The engineers in Detroit, and elsewhere, were working on a simpler solution almost since the dawn of disc brakes. Cadillac, and other manufacturers, had disc calipers with a cable and screw set up by the 1970s - the cable pulls a lever, rotating a screw, and the screw presses the pad against the rotor. The screw provided much more clamping force than a cam or lever alone, but the cable pull length limited screw rotation. The limited travel meant proper adjustment was crucial to keeping them working well as the pads wore and cables stretched.
Over the years, Wilwood created a better hydraulic/mechanical hybrid rear caliper. The current Combination P-Brake Caliper is available for Ford Mustang 1994-2010, vehicles using Ford 9-inch rear differentials, and many front-wheel-drive cars. This caliper offered a simple solution to builders, but still requires routing cables and finding a place for a parking brake lever inside the cockpit.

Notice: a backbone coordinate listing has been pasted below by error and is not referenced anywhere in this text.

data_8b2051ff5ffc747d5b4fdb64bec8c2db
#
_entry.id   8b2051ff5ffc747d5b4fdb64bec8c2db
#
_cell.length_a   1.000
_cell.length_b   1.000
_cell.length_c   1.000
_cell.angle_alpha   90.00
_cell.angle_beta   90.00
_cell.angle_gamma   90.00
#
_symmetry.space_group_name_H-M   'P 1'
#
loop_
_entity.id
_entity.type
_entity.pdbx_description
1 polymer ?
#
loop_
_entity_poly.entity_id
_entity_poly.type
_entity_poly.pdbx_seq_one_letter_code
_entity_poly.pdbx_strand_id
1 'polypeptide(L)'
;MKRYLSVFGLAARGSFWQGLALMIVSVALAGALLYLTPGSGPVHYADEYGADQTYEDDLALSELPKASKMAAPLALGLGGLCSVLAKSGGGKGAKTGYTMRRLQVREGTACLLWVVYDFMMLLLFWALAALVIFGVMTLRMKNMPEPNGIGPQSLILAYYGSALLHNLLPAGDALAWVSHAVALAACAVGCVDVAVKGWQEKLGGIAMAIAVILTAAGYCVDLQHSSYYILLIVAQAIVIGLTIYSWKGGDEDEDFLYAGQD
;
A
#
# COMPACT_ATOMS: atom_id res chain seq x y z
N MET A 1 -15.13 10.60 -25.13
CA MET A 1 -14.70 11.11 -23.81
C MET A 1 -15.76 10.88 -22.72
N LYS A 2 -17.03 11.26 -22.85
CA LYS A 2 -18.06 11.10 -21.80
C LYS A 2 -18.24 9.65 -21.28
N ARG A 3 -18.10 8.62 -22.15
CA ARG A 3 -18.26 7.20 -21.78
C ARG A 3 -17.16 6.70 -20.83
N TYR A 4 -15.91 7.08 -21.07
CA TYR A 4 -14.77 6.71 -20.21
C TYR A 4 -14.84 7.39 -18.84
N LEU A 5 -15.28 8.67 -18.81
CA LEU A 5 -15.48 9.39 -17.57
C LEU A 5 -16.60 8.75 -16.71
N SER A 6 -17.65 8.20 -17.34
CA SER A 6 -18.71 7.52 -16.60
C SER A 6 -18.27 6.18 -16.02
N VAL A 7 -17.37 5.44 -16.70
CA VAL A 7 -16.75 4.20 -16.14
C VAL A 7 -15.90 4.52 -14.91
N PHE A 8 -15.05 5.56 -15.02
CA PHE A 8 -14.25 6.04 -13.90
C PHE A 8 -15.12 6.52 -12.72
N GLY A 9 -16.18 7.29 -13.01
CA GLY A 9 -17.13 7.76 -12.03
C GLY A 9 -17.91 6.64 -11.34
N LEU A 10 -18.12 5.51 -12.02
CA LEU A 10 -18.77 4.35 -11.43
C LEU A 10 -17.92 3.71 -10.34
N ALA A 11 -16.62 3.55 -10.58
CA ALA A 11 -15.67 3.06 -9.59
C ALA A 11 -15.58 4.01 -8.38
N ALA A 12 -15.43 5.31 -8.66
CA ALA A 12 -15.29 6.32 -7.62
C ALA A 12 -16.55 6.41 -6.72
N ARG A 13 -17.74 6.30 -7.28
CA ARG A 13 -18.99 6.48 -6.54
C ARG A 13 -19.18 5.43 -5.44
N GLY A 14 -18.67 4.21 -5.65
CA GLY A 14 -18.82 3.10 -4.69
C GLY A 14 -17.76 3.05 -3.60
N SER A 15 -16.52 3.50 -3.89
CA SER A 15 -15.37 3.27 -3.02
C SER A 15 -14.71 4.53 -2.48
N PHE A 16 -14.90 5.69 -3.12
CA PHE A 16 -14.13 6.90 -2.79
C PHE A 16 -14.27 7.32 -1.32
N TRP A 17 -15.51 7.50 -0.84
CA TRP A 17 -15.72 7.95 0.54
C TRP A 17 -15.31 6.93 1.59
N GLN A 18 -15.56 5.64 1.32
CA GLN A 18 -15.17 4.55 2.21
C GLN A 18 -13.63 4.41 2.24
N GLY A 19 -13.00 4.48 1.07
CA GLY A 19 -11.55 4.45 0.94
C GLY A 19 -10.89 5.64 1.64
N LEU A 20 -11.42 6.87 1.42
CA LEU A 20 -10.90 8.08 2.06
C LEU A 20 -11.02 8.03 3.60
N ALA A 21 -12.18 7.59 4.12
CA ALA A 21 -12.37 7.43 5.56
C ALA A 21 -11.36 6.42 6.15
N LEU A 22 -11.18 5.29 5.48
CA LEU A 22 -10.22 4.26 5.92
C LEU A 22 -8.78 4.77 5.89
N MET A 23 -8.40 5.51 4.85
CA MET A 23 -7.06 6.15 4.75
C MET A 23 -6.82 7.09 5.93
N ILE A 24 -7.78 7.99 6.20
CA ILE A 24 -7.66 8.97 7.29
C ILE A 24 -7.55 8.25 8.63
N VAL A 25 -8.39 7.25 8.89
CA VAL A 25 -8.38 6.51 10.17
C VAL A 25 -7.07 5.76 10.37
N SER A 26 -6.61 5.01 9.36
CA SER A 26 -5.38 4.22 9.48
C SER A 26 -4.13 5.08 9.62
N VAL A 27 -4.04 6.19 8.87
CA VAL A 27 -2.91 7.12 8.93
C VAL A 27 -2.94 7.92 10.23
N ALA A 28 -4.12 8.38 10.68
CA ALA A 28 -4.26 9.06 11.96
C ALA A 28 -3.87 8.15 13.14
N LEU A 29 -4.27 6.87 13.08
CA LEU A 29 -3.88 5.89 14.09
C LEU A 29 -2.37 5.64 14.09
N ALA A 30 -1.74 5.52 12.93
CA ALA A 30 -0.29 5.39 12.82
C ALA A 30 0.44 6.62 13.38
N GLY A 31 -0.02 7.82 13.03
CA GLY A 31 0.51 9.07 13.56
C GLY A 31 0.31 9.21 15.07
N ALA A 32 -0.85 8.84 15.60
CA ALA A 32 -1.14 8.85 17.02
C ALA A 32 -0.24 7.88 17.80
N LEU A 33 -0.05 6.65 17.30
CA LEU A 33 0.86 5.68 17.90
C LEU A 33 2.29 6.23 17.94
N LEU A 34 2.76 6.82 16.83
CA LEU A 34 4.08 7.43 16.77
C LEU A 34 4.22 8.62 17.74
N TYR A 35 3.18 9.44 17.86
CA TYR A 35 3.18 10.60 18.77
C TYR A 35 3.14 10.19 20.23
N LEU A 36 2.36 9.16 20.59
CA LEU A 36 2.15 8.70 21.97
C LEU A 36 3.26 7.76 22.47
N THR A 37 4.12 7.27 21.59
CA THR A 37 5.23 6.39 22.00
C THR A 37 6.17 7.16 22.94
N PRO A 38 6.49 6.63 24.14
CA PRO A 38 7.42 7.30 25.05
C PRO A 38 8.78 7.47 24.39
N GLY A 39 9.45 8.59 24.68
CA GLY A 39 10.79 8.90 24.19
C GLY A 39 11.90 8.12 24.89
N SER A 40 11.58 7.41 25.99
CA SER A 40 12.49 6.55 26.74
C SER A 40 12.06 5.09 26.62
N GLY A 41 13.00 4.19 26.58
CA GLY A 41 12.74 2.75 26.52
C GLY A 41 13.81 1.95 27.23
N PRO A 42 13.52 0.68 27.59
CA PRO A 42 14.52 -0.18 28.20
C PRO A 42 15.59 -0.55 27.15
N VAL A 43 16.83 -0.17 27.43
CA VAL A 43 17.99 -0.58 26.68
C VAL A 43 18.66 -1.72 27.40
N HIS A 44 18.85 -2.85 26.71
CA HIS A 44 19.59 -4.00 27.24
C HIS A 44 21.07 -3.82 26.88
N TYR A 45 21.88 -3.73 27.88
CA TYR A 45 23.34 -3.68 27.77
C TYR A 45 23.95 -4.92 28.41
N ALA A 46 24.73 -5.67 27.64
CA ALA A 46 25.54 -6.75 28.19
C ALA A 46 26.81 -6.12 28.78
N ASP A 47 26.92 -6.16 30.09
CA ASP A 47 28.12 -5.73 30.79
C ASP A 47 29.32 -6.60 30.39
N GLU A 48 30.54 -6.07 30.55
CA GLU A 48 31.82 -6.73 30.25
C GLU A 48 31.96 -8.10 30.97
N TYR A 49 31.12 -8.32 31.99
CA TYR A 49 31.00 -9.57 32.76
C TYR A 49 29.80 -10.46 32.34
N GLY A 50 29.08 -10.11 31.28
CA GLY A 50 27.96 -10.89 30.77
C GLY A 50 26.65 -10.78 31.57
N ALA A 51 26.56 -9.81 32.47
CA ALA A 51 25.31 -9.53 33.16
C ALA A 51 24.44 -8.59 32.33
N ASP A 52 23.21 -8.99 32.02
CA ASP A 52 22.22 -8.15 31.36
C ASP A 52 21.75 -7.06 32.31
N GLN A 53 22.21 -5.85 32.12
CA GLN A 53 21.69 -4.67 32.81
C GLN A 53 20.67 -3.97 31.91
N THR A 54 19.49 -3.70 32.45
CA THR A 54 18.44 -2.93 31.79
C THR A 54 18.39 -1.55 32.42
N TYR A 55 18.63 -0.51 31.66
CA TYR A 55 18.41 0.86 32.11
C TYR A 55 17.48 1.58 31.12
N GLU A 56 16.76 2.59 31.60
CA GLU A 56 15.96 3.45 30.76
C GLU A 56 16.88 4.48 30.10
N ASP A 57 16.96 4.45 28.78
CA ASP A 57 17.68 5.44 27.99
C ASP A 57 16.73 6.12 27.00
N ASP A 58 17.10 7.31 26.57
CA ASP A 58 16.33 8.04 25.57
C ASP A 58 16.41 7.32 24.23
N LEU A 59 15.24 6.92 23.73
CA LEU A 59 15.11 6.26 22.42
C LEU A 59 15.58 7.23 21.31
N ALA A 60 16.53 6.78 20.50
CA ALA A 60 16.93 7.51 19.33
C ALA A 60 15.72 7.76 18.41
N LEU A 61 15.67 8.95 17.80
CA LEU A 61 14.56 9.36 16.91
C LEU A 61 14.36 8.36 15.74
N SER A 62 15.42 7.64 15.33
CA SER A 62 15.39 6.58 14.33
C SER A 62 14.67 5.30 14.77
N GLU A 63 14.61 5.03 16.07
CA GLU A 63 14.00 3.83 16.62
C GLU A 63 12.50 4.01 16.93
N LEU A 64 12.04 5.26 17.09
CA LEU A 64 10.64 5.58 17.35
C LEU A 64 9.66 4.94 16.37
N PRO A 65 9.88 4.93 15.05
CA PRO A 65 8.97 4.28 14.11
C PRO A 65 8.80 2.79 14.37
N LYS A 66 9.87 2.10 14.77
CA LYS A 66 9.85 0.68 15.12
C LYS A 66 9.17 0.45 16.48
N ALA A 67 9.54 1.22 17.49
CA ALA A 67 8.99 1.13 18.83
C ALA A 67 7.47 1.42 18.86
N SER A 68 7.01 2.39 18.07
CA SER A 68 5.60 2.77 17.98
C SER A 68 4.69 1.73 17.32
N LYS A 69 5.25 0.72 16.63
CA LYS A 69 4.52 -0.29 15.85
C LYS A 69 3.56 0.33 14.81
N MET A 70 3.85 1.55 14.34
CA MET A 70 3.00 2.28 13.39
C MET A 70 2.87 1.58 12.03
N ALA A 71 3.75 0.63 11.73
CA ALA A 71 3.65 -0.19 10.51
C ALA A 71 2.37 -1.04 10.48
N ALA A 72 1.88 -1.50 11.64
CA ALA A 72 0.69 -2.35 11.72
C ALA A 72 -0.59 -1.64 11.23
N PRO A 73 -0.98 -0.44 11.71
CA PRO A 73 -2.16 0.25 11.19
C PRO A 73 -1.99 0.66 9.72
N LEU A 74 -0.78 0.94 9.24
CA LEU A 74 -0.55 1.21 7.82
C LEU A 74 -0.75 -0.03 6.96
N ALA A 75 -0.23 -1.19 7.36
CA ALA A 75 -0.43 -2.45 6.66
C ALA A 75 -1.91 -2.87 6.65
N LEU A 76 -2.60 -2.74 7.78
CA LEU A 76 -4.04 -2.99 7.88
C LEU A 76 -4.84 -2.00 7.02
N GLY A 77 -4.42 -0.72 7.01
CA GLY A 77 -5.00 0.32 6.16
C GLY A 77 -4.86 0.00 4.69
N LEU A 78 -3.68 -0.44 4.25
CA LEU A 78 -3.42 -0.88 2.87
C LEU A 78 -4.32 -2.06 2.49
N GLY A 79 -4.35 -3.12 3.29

Electronically Activated Parking Brakes
Electronic parking brake systems first appeared on high-end German luxury cars about 20 years ago. Some of these systems were just electric motors, which pulled a cable, but the more advanced ones integrate an electric motor and screw into the rear caliper. Push a button, and the brakes lock with as much force as stepping on the pedal would have.
Now Wilwood has introduced a standalone Electronic Parking Brake (EPB) caliper that is simple to mount almost anywhere. Wilwood created a small standalone controller and dedicated switch along with the caliper, making installation easy on almost any car or truck. All parts are available separately or together in a retrofit kit.